We must mention Guild Esports, one of the first publicly traded esports companies, which expanded to the OTCQB this year, thus beginning the company’s journey in North America. Esports Technologies also held an IPO this year – for betting news, read ESI Sub-Editor Tom Daniels’ article In Play.

Sports come to esports

Although we’ve seen our share of athletes entering esports, either in content creating or C-level roles in the past, 2021 did not disappoint when it came to traditional sport players dipping their toes in esports. Esports is still a very interesting prospect for sport players that are familiar with the process of building teams, but want to secure themselves a revenue stream beside their career. The most known player to do so is, of course, David Beckham, whose Guild Esports became one of the first publicly-traded esports companies in 2020

Starting with a duo of Manchester United players, we saw Jesse Lingard kickstart his esports involvement by forming JLINGZ Esports. Lingard’s new organisation acquired UK-based Audacity Esports and is set to compete in Rainbow Six: Siege and FIFA. While the Manchester United forward decided on his esports plans in the summer, his teammate David De Gea formed his own esports organisation a bit later. Called Rebels Gaming, de Gea’s organisation will compete in VALORANT, League of Legends and Rainbow Six Siege.

All-star basketball player Kevin Durant also branched into esports by investing in New York esports organisation with his agent, Rich Kleiman. Circling back to Manchester United, the team’s former manager Ole Gunnar Solskjær and agent Jim Solbakken entered the esports world by becoming owners of Norwegian esports company ULTI Agency.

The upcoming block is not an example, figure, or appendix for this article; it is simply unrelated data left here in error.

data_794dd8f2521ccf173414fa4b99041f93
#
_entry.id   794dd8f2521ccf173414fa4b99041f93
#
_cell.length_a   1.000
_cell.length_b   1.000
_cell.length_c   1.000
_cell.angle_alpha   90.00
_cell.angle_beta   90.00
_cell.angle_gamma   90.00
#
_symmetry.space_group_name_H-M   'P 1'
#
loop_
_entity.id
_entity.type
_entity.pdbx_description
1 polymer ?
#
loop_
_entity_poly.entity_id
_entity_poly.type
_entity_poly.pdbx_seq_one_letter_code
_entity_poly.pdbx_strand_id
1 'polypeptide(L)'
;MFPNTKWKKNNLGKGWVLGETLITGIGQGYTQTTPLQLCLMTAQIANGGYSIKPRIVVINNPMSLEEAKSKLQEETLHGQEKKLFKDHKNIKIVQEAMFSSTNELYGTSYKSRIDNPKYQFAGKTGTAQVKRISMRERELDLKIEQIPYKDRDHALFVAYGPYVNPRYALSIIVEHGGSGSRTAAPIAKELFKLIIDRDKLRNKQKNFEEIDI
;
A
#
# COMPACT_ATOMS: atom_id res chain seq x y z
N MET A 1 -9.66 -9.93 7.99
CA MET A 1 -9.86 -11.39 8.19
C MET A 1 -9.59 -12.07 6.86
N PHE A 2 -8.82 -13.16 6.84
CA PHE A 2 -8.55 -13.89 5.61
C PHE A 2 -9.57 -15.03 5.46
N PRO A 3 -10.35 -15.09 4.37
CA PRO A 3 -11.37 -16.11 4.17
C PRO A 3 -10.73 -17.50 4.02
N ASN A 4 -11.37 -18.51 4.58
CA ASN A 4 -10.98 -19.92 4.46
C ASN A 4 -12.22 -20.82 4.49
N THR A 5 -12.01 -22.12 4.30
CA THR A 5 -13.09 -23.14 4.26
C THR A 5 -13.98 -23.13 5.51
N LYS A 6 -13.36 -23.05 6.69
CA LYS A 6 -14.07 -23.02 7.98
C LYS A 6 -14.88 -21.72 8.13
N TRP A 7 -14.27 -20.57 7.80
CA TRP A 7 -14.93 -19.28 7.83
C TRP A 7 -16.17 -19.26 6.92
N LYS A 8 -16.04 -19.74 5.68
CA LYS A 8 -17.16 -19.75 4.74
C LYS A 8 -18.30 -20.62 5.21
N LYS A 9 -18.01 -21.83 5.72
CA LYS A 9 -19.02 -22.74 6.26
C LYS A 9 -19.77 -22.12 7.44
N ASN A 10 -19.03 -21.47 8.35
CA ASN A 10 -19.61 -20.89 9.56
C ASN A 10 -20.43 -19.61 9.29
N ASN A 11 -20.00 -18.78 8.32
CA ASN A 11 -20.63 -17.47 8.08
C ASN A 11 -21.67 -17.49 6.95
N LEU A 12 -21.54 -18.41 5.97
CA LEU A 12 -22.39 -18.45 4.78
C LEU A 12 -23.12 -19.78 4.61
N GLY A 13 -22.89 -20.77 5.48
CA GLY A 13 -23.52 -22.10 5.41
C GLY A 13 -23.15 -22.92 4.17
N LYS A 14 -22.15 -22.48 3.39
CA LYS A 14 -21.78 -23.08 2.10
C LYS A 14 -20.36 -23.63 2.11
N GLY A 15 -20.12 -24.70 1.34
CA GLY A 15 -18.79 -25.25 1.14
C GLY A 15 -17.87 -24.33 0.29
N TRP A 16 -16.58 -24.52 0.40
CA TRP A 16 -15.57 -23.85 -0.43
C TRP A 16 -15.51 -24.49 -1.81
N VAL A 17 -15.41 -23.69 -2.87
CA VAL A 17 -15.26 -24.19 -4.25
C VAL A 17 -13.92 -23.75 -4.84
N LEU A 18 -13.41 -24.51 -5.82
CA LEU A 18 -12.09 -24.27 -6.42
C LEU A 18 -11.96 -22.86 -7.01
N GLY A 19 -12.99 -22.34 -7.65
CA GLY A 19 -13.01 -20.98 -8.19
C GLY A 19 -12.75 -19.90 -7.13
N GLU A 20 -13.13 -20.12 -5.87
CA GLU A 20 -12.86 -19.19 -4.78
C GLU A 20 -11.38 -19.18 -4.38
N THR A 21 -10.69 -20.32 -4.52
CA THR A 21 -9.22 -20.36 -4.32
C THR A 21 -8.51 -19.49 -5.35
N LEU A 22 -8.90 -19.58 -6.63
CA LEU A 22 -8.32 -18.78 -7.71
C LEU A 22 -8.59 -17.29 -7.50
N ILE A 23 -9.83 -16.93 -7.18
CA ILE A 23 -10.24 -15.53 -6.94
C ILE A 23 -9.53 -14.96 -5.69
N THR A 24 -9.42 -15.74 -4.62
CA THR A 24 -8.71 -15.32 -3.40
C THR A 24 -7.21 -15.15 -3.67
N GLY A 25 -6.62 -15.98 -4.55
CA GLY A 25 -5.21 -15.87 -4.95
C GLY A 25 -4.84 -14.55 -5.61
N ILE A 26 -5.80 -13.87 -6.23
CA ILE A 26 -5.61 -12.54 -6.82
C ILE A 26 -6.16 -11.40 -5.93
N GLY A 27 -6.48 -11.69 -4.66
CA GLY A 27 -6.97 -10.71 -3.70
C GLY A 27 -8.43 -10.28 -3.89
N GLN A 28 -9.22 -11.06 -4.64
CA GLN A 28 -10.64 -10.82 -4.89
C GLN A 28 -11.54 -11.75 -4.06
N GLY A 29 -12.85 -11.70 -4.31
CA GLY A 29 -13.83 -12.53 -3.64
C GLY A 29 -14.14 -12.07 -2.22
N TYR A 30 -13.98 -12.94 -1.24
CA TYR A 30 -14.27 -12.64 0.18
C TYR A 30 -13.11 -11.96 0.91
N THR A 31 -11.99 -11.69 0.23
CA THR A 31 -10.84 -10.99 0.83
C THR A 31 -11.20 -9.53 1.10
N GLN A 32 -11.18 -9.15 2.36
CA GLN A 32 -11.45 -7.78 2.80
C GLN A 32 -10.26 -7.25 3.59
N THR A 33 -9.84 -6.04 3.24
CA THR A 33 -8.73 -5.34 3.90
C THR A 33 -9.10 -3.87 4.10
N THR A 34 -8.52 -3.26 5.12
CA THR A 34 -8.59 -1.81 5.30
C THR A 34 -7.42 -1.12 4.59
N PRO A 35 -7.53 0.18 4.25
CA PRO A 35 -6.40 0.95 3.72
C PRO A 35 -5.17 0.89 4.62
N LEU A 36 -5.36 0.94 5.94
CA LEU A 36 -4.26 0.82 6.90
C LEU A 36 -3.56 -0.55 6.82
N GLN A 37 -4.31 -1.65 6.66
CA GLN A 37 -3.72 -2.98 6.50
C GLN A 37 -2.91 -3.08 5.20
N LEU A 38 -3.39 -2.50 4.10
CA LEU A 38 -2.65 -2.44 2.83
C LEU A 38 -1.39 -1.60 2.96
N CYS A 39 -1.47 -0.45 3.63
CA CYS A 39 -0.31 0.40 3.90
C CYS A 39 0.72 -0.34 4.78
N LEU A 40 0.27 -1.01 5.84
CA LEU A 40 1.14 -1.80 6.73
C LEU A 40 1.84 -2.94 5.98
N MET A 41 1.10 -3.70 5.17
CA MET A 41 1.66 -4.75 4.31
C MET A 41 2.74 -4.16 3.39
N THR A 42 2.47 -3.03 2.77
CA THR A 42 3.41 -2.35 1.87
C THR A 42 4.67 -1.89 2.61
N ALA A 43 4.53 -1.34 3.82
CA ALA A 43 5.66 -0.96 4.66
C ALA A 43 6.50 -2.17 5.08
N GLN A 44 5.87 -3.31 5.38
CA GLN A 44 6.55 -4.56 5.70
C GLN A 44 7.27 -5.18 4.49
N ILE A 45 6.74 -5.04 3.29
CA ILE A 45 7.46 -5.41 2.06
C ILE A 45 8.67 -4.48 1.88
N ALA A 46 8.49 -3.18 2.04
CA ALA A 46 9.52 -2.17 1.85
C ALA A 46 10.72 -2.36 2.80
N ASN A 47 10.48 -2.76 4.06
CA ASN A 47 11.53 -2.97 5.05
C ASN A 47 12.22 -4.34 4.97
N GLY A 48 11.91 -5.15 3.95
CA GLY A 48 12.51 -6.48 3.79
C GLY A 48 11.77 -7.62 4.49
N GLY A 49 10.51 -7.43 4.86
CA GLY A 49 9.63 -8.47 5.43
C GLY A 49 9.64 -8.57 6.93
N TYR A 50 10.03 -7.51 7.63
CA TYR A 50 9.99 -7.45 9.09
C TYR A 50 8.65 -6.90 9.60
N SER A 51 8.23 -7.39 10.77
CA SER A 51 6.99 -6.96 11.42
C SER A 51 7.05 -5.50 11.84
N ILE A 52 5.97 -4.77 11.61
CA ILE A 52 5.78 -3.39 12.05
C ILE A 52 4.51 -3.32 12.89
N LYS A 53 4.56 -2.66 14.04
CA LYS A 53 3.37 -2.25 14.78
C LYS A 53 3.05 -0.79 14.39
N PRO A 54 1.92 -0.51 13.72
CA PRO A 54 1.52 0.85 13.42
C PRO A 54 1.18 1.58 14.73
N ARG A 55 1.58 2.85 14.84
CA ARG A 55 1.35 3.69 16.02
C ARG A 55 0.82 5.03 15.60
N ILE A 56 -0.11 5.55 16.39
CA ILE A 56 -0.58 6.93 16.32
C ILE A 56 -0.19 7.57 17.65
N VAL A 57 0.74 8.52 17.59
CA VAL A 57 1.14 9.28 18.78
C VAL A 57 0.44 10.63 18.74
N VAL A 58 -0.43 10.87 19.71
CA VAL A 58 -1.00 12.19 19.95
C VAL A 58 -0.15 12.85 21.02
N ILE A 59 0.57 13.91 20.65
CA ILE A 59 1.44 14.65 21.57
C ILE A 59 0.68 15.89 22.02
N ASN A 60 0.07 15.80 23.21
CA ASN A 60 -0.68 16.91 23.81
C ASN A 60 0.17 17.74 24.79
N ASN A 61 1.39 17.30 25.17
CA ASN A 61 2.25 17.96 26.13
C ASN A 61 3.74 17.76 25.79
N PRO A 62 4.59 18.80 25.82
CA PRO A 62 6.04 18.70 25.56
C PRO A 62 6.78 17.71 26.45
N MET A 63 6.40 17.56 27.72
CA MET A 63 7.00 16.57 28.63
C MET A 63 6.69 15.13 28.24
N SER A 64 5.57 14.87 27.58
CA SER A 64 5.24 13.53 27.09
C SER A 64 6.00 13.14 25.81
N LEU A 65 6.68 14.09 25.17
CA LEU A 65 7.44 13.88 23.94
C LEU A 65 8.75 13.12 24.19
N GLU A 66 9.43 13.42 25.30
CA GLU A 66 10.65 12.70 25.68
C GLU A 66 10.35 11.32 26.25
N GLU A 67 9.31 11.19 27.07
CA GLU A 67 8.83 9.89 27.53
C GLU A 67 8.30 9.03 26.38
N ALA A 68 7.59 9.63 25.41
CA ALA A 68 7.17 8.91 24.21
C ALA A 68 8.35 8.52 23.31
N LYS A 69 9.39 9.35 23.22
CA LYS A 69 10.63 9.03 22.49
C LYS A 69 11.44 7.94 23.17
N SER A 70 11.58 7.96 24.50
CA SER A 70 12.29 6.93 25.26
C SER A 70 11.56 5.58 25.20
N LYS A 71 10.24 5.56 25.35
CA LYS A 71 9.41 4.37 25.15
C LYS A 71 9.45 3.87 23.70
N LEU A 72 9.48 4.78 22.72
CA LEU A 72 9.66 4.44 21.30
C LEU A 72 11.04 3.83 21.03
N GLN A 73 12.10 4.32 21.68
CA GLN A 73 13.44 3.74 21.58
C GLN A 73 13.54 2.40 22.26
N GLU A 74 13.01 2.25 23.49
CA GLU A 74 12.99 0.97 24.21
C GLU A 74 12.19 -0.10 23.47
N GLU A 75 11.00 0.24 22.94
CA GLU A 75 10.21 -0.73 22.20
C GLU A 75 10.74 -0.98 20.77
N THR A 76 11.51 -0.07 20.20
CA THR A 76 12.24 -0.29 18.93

Esports organisations expanding

To grow is to enter new markets, and that sometimes means acquiring existing players in those markets. That’s exactly what Ninjas in Pyjamas did earlier in 2021 by announcing a merger with ESV5 and entering the LPL, the top Chinese League of Legends league. The Swedish brand was not the only new team in the LPL, though – Chinese social media giant Weibo also branched out in esports and acquired Suning’s LPL spot.

In Europe, one of the best-known League of Legends teams, Schalke04 Esports, sadly had to sell their spot in the LEC because of financial difficulties. But one team’s loss is another’s gain, and Team BDS saw an opportunity. The Swiss organisation successfully entered League of Legends by buying Schalke04’s slot for around €30m.

The North American market saw one of its biggest names, Complexity Gaming, acquired by GameSquare Esports for $27m (~£20m). GameSquare Esports is the parent company of esports agency Code Red Esports, and the acquisition made Complexity’s current ownership group the major shareholder of GameSquare Esports. 

In an interesting turn of events, two known North American organisations, OpTic Gaming and Envy Gaming, decided to merge and work together on a new Call of Duty League franchise. This, in turn, left the CoD League one team too short — that position was filled recently by Oxygen Esports. Oxygen Esports will work with New England Patriots’ The Kraft Group, the owners of Boston Uprising, to operate its Overwatch League and Call of Duty League franchises.

If all this talk about numbers, Euros, Pounds and Dollars has you itching for more esports info, check out our Head of Multimedia Kerry Waananen’s Heat Map article, where he details the hottest trends of the esports industry this year.